It’s also common for people to struggle with transitions and change (that’s why organisations have change management experts!).  What you’re dealing with is a lot of different emotions coming at you from your team.  Some of them might be envious of your new role, anxious about being led by you, sad about losing you from the general team.

Try not to take it all too personally.  As with all change… people adapt over time.

Until that happens there are steps you can take to start addressing your situation:

1. Set down your ‘BOUNDARIES’.

Write out what you are prepared to put up with and what you are not.  Make it clear to yourself what you think is acceptable behaviour and what is not.  Once you’re clear on your boundaries, you’ll know when someone is overstepping the mark and you can then take appropriate action.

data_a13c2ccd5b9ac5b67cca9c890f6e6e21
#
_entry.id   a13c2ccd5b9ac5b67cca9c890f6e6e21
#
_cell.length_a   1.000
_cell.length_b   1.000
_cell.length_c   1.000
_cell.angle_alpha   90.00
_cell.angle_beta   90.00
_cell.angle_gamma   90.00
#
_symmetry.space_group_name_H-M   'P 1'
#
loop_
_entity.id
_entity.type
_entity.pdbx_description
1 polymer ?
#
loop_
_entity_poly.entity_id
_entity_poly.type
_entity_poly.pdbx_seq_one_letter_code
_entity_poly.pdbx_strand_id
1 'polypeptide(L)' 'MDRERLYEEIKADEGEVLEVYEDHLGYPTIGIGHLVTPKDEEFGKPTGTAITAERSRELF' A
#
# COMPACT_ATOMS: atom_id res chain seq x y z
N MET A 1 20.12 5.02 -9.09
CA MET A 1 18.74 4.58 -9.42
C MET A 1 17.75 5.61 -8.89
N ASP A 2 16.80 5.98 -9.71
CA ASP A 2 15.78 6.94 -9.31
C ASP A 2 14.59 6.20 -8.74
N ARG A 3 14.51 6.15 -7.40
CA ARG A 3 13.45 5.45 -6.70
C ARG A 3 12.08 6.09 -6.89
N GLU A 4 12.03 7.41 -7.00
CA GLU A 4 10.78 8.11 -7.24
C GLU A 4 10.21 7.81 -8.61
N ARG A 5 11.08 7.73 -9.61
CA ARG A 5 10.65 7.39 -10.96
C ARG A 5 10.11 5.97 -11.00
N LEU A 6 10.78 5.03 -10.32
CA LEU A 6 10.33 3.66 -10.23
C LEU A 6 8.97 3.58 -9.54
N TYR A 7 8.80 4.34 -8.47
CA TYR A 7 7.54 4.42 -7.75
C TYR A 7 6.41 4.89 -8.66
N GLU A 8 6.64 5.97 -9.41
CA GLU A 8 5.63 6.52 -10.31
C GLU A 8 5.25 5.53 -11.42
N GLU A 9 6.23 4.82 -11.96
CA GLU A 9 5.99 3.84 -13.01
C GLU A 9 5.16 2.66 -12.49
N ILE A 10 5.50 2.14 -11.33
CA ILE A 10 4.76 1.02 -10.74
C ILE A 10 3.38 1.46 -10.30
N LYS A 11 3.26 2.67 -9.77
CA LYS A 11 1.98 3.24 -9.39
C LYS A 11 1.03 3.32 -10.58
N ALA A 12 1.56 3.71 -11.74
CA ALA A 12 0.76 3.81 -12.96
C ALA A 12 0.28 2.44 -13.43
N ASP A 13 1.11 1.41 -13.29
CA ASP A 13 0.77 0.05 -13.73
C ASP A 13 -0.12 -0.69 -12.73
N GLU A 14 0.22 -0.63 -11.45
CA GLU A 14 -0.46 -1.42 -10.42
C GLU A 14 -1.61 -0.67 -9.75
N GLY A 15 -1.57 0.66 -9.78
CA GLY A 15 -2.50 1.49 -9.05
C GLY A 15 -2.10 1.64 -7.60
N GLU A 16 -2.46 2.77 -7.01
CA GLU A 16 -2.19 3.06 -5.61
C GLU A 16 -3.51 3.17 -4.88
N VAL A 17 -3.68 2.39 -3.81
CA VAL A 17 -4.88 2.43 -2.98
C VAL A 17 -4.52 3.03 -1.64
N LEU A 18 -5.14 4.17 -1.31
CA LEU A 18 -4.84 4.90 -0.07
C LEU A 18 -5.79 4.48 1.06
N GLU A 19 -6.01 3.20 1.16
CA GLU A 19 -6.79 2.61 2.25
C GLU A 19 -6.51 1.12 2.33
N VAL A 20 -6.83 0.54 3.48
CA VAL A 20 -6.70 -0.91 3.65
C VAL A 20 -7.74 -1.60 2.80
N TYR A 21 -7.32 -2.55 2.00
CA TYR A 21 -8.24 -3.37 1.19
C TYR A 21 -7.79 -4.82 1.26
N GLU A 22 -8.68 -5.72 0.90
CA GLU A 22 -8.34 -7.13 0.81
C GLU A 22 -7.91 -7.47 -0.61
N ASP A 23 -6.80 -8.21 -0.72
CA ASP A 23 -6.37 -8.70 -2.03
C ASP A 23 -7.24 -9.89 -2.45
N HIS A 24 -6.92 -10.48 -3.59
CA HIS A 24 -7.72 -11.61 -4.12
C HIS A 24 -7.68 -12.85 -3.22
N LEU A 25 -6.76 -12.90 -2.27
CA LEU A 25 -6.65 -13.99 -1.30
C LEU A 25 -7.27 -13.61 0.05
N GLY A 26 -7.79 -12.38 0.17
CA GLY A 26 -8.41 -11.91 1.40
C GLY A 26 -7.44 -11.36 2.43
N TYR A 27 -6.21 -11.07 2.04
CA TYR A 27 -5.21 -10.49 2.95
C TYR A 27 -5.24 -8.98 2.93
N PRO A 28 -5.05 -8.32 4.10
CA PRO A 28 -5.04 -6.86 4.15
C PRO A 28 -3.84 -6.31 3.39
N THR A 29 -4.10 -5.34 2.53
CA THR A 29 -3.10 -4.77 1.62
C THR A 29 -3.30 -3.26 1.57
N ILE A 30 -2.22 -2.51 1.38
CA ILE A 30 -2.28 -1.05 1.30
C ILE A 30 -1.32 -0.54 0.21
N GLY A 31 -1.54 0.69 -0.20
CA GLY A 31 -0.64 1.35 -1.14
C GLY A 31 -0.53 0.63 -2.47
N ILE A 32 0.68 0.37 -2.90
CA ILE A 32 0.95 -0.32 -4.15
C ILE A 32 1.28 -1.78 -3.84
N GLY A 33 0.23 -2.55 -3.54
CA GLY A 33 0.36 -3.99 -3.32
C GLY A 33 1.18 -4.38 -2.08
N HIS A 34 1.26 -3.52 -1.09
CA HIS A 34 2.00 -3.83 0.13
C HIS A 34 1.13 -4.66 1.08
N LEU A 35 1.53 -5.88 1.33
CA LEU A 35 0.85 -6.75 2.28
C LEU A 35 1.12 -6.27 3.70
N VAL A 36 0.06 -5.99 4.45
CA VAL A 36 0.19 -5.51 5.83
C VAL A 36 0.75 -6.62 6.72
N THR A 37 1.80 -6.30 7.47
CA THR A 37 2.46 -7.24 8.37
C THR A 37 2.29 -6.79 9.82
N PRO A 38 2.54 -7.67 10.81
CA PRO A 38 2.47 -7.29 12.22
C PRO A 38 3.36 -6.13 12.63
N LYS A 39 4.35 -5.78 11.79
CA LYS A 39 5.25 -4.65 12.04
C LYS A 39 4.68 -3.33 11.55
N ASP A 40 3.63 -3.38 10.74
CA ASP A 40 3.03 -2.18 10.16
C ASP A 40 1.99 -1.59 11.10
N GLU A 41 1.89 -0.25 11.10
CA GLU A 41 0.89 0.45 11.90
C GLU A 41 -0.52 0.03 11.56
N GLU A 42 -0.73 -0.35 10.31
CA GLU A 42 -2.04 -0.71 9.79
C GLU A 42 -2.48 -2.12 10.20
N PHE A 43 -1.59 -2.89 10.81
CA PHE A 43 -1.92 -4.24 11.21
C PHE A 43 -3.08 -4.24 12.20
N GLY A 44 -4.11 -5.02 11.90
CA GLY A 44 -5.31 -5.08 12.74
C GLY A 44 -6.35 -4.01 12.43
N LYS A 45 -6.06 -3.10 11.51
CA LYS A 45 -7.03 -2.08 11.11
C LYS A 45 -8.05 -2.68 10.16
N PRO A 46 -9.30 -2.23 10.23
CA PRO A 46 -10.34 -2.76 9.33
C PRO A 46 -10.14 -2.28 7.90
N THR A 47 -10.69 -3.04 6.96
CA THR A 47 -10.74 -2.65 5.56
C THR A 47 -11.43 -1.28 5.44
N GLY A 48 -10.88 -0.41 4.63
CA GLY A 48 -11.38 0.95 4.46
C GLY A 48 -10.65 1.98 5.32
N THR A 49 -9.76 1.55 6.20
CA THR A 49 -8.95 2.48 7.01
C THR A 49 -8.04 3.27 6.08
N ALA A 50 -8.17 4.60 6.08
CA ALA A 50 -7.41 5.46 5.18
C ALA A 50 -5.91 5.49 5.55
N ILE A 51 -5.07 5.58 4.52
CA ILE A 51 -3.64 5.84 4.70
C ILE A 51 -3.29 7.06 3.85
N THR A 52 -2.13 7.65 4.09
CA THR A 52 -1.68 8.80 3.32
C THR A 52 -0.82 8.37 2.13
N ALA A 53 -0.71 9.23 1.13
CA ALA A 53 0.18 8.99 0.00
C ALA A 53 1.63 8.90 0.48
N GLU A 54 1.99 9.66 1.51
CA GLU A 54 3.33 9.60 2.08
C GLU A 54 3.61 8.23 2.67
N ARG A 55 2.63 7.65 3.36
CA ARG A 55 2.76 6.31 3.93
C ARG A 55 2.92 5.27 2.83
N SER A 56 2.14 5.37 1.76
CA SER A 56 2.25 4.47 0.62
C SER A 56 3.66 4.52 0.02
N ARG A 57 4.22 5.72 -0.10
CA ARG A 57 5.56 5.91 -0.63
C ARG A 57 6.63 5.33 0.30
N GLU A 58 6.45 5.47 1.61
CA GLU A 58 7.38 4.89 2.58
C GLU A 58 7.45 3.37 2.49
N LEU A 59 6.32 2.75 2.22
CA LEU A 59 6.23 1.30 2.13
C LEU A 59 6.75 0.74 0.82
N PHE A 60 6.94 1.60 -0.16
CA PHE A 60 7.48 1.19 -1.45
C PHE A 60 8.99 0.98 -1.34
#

2. Drop the need for approval.

If the people you once worked with can’t remain friendly with you, then you need to prioritize your management role and let go of the friendships.  In a work situation, your job role comes first; being liked comes a close second.  You’re getting paid to lead a team, so in order to maintain your integrity (and sanity), this is where your loyalties must lie.

It doesn’t mean you can’t be friendly, fair, kind and understanding.  But it does mean that the boundaries as a leader must be kept firmly intact.


3. Learn assertiveness skills

Most people think that being assertive is something we’re born with or taught when young.  But actually, it’s a skill that can be learnt by anyone.

It sounds like you’re a ‘passive’ communicator right now, which means, ‘Allowing others to assert their rights whilst disrespecting your rights’.

And that’s not on.

You don’t have to become an aggressive ogre, or bossy, or mean.  You just need to stay clear on your requests and repeat them until action is taken.  You may have to step out of the friend zone and refuse to laugh anything off.  Keep your eye contact steady, with a gentle smile and firm tone.